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Review
, 19 (5), 360-76

Pathogenicity of the Bacteroides Fragilis Group

Affiliations
  • PMID: 2679351
Review

Pathogenicity of the Bacteroides Fragilis Group

I Brook. Ann Clin Lab Sci.

Abstract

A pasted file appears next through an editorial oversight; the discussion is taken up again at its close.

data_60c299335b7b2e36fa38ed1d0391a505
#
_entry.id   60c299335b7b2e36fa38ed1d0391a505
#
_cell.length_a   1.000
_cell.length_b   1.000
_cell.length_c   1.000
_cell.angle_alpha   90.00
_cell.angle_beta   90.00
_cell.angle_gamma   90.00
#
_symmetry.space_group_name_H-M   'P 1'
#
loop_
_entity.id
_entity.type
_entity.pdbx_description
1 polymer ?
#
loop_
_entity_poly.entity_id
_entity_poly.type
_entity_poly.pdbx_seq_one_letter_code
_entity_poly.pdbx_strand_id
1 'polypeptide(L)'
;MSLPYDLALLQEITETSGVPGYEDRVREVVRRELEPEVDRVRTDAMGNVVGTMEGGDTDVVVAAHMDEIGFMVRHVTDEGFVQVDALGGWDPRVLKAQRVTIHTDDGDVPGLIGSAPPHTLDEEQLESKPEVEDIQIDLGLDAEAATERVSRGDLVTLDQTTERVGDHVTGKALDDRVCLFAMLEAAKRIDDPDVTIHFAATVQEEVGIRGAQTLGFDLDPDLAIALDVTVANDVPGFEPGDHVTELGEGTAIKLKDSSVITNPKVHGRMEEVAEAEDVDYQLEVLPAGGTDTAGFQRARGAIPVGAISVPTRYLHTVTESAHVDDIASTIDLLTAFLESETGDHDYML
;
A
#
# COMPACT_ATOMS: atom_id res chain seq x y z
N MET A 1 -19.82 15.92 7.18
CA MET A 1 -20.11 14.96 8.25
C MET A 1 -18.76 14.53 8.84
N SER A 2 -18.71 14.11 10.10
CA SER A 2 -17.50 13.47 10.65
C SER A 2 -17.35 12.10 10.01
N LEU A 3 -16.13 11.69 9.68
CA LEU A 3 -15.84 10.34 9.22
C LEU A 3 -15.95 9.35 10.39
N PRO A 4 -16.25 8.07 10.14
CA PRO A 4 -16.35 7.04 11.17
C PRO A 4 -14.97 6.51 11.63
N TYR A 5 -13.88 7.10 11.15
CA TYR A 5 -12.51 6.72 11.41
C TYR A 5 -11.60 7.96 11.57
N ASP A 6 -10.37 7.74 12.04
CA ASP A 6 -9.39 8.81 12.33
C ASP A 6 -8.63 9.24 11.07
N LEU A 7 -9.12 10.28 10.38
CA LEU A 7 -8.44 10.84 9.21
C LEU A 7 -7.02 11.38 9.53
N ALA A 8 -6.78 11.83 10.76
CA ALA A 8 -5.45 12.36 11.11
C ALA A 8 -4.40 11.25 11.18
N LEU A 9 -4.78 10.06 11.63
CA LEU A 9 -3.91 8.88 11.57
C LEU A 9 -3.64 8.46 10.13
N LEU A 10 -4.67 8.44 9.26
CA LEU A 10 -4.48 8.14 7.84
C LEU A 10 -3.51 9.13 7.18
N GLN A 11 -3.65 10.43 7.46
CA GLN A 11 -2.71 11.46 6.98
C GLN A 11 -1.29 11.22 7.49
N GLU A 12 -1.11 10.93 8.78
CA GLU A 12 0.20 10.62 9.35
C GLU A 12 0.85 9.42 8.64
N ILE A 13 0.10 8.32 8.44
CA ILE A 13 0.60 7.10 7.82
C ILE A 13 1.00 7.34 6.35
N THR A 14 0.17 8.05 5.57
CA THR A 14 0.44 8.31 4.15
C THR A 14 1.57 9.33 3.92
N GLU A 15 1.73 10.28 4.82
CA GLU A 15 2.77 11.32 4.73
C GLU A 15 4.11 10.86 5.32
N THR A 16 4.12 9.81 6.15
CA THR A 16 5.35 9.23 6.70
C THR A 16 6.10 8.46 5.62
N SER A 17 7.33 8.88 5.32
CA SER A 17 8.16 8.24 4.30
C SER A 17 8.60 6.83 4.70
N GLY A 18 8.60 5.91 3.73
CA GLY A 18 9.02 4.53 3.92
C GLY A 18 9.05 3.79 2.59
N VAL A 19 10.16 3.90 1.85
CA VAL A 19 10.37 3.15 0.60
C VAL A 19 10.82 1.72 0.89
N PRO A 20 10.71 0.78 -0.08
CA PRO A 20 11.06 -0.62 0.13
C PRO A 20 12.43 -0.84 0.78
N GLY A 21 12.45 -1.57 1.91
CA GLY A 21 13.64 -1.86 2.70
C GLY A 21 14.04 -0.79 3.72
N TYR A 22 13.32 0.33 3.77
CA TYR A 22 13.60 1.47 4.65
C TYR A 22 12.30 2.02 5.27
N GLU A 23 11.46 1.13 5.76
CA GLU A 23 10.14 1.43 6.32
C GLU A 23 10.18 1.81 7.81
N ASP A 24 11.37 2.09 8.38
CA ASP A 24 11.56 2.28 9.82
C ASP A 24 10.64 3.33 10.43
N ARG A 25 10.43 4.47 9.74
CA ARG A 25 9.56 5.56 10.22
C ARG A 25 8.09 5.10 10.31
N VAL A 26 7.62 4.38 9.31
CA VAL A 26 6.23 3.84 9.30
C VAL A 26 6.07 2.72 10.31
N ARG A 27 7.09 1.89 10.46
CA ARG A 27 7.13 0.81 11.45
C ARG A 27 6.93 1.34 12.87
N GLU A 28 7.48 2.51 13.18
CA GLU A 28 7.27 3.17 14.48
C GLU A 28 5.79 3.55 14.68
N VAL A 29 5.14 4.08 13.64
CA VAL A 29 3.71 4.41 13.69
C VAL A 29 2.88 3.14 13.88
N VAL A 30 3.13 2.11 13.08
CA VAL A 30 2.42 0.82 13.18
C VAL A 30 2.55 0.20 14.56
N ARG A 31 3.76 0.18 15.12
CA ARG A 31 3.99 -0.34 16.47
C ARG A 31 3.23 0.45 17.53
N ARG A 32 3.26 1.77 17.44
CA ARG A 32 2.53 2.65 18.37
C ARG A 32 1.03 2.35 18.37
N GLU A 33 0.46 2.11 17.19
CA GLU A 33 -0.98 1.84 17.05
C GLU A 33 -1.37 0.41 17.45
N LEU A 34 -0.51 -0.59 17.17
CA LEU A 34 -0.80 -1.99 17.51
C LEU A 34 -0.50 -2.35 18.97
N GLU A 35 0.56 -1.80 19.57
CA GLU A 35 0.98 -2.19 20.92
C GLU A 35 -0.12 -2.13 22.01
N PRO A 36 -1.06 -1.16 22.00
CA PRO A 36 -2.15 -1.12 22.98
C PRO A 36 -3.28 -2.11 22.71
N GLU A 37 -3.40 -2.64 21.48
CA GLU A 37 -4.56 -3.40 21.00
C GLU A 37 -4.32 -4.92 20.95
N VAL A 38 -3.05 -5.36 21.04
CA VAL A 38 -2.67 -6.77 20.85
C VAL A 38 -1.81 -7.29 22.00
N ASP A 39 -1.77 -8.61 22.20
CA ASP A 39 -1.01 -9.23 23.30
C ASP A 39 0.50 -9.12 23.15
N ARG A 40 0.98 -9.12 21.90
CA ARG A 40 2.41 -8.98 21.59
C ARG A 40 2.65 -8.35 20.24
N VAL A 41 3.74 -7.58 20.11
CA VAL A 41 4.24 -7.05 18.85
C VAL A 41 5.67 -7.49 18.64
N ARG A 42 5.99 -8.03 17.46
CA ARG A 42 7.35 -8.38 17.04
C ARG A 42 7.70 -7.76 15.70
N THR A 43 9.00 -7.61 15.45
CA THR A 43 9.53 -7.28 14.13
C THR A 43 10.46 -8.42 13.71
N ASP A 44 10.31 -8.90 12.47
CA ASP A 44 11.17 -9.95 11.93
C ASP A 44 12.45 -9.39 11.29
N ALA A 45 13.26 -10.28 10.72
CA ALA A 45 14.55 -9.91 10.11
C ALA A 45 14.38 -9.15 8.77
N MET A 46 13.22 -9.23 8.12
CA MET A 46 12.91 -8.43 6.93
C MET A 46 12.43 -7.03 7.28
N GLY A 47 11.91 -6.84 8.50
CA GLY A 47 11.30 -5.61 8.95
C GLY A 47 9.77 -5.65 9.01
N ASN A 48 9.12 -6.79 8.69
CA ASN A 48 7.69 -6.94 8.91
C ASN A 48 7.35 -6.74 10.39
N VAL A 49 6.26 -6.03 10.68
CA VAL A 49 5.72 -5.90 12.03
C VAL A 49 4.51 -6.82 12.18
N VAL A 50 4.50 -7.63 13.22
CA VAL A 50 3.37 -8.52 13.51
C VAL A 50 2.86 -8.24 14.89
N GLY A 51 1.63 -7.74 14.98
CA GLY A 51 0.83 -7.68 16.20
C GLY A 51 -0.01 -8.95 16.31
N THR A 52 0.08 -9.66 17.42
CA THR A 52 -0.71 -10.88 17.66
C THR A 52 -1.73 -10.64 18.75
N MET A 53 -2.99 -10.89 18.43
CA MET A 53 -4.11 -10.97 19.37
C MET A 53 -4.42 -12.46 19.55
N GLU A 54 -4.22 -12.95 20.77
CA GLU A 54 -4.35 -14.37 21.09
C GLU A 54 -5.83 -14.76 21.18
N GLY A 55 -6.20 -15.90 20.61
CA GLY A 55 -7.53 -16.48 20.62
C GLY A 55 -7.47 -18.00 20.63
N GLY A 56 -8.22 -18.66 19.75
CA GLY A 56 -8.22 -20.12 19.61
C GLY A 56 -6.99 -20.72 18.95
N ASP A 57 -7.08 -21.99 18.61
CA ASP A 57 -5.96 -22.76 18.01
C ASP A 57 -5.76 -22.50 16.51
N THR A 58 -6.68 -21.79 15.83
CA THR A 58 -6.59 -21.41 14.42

The Bacteroides fragilis group is one of the most important pathogens in polymicrobial infections. The distribution of the different members of the B. fragilis group in clinical infections varies. Bacteroides fragilis accounts for 63 percent of all the group isolates, Bacteroides thetaiotaomicron for 14 percent, Bacteroides vulgatus and Bacteroides ovatus for seven percent each, Bacteroides distasonis for six percent and Bacteroides uniformis for two percent. All members of the group induced bacteremia that was associated with an average mortality of 27 percent. The B. fragilis group resist beta lactam antibiotics by producing the enzyme beta-lactamase. This enzyme can be detected in abscess fluid, and can interfere with the eradication of other bacteria that are susceptible to penicillins and cephalosporins. All members of the B. fragilis group can become encapsulated during an inflammatory process as was demonstrated in a subcutaneous abscess model in mice. Non-encapsulated strains can become encapsulated with the assistance of their aerobic counterparts. These encapsulated strains are more virulent to the host than non-encapsulated strains. This increased virulence can be demonstrated by a higher rate of induction of bacteremia, and a greater enhancement of growth of other bacteria in mixed infection. Antimicrobial therapy directed only at the eradication of the aerobic bacteria did not prevent encapsulation, or reduce the number of Bacteroides species. The virulence of all members of the B. fragilis group highlights the need to direct antimicrobial therapy against all members of this group.

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